Parkinson’s is the second most common neurodegenerative disease, affecting one to two percent of people over the age of 65. Parkinson’s disease occurs when nerve cells in the substantia nigra region of the brain are damaged or destroyed and can no longer produce dopamine, a nerve-signaling molecule that helps control muscle movement. Often by the time Parkinson’s symptoms manifest themselves, more than half of these molecules, known as dopaminergic neurons, have already been lost.
People with Parkinson’s have a variety of symptoms, including loss of muscle control, temors, sluggish movement, muscle stiffness, and lack of coordination. They may also experience anxiety, constipation, dementia, depression, urinary difficulties, and sleep disturbances. Over time, symptoms intensify. At least one million Americans have Parkinson’s and about 50,000 new cases are diagnosed each year. Although medical treatments may improve symptoms, there are none that can slow down or halt the progression of the disease.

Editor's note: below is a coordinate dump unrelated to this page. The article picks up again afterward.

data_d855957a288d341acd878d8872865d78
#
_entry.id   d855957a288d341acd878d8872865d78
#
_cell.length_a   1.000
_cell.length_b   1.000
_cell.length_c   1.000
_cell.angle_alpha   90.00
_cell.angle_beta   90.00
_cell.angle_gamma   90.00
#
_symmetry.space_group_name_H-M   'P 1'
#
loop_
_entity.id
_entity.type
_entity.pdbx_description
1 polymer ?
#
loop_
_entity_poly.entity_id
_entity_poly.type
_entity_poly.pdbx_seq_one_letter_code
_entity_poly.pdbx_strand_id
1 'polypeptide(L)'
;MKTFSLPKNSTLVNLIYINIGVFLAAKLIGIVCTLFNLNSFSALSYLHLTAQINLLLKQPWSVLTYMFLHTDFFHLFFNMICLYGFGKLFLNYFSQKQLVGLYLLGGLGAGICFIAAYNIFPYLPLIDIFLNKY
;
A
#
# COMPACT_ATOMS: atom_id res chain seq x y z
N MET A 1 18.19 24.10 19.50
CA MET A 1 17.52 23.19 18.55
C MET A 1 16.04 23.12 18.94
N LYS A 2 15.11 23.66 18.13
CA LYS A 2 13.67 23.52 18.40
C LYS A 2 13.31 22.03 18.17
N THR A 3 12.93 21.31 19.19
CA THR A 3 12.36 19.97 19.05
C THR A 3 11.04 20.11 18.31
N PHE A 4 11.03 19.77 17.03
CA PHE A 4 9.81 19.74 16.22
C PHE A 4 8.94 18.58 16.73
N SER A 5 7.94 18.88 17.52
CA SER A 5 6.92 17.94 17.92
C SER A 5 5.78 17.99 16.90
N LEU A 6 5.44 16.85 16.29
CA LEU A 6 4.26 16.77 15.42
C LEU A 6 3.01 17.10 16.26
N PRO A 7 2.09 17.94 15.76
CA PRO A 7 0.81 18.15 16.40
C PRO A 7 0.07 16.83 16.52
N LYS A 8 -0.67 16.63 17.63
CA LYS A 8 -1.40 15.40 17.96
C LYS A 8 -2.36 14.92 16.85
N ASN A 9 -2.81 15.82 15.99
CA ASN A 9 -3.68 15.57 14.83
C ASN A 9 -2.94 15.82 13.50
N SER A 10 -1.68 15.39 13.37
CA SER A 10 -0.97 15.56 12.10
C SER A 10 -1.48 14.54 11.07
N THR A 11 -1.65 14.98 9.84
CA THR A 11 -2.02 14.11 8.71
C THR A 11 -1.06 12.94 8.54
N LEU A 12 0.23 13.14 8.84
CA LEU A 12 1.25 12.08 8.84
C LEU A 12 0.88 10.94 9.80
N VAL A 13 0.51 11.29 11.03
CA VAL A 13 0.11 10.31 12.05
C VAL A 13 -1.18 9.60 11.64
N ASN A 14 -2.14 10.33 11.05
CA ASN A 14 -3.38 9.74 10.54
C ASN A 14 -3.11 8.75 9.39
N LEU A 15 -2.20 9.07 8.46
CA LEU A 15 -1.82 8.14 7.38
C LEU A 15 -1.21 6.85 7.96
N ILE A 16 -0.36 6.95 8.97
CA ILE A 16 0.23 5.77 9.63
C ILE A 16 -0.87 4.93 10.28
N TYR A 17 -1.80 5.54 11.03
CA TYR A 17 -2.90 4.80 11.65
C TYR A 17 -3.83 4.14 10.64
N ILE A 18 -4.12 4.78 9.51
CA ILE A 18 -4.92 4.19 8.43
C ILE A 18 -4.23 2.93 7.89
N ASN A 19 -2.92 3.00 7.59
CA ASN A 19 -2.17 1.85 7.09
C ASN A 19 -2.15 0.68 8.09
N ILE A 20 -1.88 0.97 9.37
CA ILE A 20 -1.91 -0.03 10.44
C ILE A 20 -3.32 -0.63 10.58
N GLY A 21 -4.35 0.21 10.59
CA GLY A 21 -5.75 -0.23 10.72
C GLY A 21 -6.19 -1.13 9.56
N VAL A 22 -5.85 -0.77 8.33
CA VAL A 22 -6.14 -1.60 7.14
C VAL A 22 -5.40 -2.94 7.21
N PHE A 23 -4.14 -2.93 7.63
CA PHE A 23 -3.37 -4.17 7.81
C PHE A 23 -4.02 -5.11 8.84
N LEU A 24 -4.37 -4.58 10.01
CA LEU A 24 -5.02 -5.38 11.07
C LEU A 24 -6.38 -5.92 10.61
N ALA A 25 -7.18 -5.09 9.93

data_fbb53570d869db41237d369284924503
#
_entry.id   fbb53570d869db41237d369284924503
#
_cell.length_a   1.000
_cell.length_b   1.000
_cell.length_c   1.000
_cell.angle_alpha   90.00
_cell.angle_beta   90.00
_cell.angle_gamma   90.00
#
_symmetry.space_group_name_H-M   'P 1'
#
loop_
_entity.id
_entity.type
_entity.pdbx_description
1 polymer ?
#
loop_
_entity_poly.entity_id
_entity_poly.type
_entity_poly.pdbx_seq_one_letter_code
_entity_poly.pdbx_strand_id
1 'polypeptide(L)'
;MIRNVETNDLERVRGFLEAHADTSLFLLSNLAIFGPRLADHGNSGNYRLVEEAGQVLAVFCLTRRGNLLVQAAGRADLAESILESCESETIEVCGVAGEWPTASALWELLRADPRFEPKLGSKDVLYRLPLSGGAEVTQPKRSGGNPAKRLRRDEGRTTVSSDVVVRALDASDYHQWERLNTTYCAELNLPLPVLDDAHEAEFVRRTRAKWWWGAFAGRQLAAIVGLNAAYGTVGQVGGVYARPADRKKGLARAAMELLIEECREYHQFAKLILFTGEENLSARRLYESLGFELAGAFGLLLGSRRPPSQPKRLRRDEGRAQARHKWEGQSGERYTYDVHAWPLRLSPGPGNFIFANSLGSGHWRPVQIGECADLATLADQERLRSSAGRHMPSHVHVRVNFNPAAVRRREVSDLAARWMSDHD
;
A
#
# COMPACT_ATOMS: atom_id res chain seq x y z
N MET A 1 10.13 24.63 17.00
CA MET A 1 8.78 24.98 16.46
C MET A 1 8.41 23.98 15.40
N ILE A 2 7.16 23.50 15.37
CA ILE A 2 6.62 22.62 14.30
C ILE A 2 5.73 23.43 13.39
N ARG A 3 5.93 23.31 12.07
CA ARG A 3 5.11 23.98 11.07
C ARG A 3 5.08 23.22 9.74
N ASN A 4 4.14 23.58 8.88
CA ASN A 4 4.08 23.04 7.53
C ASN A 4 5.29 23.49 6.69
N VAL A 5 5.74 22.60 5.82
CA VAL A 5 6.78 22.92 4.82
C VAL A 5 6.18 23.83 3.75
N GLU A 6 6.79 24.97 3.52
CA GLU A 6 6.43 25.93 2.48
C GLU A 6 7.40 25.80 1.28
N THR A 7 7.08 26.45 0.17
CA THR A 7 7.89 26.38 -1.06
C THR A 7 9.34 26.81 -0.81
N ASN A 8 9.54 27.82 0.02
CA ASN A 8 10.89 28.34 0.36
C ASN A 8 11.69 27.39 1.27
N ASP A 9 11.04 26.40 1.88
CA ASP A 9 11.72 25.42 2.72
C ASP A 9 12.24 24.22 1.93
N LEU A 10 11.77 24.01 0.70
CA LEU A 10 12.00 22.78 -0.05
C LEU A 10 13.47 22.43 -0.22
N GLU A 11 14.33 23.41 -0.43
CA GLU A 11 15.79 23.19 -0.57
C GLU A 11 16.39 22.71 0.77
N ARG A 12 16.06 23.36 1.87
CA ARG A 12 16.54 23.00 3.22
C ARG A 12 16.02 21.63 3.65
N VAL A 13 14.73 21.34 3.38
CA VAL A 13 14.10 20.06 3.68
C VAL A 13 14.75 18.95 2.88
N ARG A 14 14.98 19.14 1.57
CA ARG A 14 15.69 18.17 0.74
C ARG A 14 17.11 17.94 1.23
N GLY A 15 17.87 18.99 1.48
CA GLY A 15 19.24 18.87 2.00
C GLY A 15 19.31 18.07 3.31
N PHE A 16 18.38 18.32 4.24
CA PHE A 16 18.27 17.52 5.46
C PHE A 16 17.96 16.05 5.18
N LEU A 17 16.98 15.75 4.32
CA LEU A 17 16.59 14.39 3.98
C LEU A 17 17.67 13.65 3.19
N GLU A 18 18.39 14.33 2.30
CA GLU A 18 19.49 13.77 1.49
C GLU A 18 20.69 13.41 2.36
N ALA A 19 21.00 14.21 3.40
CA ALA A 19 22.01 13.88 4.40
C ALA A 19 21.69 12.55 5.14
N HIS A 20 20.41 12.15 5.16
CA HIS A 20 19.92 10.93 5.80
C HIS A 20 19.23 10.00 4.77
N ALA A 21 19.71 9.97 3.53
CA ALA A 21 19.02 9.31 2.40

While certain genetic variations may cause an inherited form of Parkinson’s, lead author of the study Arthur G Fitzmaurice, Ph.D. notes that that only a small fraction of the disease can be blamed on genes. “As a result, environmental factors almost certainly play an important role in this disorder. Understanding the relevant mechanisms — particularly what causes the selective loss of dopaminergic neurons — may provide important clues to explain how the disease develops,” Dr. Fitzmaurice explains.